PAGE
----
Susan Gallagher, a professor of political science at the University of Massachusetts Lowell whose specialty is gender, privacy and politics, said that stricter “upskirting” laws could make the practice more tantalizing to voyeurs.
“It’s only because it’s creepy that people do this,” she said. “You could see obviously a lot more of women’s bodies in other places. ‘Upskirting’ doesn’t really reveal much of women’s bodies. You could see way more on the Internet if you just wanted to.”
She added, “I think the only thrill is the surreptitiousness of it. She doesn’t know. She’s sort of turned into, like, this passive object.”
Gallagher said that snapping pictures of perpetrators and making them public is more of a deterrent.
“That’s much more effective,” she said. “The picture takers don’t want to be outed. You’re shaming them.”
When Gallagher lived in New York City, she said, men exposed themselves to her on two occasions.
“The way I got back was I didn’t react,” she said. “I said, ‘Oh, hello,’ as if there was nothing going on. He was crestfallen. He wanted me to be shocked. I think the picture taking is the same sort of defense. You’re going against the expectations of the perpetrator.”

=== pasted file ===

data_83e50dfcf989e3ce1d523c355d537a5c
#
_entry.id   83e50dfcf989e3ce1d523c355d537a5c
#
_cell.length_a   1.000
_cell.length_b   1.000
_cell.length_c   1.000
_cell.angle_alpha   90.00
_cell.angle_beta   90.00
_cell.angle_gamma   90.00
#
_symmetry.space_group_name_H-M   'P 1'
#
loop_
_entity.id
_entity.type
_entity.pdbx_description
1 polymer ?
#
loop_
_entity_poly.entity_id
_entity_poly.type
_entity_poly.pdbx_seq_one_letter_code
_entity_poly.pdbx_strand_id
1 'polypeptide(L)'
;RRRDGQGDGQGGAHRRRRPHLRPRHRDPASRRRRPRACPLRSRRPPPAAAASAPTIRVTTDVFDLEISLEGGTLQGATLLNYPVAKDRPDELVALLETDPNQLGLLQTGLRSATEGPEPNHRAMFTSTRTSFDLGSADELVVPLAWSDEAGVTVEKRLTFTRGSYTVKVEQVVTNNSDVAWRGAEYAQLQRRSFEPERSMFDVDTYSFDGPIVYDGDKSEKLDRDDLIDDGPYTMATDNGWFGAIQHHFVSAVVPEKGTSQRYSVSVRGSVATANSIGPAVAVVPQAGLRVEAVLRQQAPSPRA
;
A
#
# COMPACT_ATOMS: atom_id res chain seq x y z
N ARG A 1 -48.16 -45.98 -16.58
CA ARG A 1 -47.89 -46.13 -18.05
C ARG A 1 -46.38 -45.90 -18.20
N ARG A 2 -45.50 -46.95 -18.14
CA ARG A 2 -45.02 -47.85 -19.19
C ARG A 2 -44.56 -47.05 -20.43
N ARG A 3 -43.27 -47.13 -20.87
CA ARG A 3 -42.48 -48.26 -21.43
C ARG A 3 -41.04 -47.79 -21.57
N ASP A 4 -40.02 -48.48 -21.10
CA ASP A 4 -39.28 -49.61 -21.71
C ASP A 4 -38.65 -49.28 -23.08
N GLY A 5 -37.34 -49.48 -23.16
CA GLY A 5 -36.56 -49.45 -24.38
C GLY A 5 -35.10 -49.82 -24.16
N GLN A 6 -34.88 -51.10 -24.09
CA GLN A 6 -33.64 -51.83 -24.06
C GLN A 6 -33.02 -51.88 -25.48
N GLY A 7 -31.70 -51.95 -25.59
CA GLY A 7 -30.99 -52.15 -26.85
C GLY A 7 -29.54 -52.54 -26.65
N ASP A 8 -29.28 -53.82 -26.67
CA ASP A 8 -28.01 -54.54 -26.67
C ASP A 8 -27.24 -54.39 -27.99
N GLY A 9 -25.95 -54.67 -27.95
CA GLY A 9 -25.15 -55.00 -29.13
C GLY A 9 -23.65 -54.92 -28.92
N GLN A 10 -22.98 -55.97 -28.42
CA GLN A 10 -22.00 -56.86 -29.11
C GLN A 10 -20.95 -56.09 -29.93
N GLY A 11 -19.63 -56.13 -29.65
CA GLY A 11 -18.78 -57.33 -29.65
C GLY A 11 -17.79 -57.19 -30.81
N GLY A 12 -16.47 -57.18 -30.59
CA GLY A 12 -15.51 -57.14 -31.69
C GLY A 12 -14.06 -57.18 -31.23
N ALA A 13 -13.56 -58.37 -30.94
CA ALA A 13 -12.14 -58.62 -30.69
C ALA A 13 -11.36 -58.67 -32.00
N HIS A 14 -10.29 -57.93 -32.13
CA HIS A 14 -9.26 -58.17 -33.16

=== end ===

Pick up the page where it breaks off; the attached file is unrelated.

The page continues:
But May said the hollaback! site — backed by activists in 71 cities and 24 countries — is not about revenge. In fact, the group prefers educating harassers than penalizing them, she said: “We’re really trying to bring awareness.”
Still, May said there is value in the digital stories and pictures from victims.
“What’s amazing about it is your ability to turn the lens on them right when you’re being harassed,” she said. “It’s certainly a very empowering thing.”
By Lawrence Crook III and Ray Sanchez
CNN’s Haimy Assefa contributed to this report.